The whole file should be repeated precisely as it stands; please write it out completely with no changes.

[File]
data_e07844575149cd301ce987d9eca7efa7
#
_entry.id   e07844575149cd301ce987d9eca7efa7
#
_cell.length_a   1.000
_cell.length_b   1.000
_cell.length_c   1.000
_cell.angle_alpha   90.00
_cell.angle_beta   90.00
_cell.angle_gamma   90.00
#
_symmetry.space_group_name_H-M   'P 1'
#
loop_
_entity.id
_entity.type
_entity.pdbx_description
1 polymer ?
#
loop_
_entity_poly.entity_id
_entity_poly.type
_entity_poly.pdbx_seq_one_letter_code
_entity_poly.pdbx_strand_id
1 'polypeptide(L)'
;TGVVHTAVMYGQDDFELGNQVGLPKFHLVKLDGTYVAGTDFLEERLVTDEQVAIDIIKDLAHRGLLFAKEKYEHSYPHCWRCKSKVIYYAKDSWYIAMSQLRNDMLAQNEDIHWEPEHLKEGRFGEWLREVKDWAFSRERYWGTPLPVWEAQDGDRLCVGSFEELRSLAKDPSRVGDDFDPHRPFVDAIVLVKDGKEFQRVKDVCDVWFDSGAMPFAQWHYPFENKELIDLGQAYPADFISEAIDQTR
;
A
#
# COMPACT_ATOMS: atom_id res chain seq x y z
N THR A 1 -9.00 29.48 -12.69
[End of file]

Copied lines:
data_e07844575149cd301ce987d9eca7efa7
#
_entry.id   e07844575149cd301ce987d9eca7efa7
#
_cell.length_a   1.000
_cell.length_b   1.000
_cell.length_c   1.000
_cell.angle_alpha   90.00
_cell.angle_beta   90.00
_cell.angle_gamma   90.00
#
_symmetry.space_group_name_H-M   'P 1'
#
loop_
_entity.id
_entity.type
_entity.pdbx_description
1 polymer ?
#
loop_
_entity_poly.entity_id
_entity_poly.type
_entity_poly.pdbx_seq_one_letter_code
_entity_poly.pdbx_strand_id
1 'polypeptide(L)'
;TGVVHTAVMYGQDDFELGNQVGLPKFHLVKLDGTYVAGTDFLEERLVTDEQVAIDIIKDLAHRGLLFAKEKYEHSYPHCWRCKSKVIYYAKDSWYIAMSQLRNDMLAQNEDIHWEPEHLKEGRFGEWLREVKDWAFSRERYWGTPLPVWEAQDGDRLCVGSFEELRSLAKDPSRVGDDFDPHRPFVDAIVLVKDGKEFQRVKDVCDVWFDSGAMPFAQWHYPFENKELIDLGQAYPADFISEAIDQTR
;
A
#
# COMPACT_ATOMS: atom_id res chain seq x y z
N THR A 1 -9.00 29.48 -12.69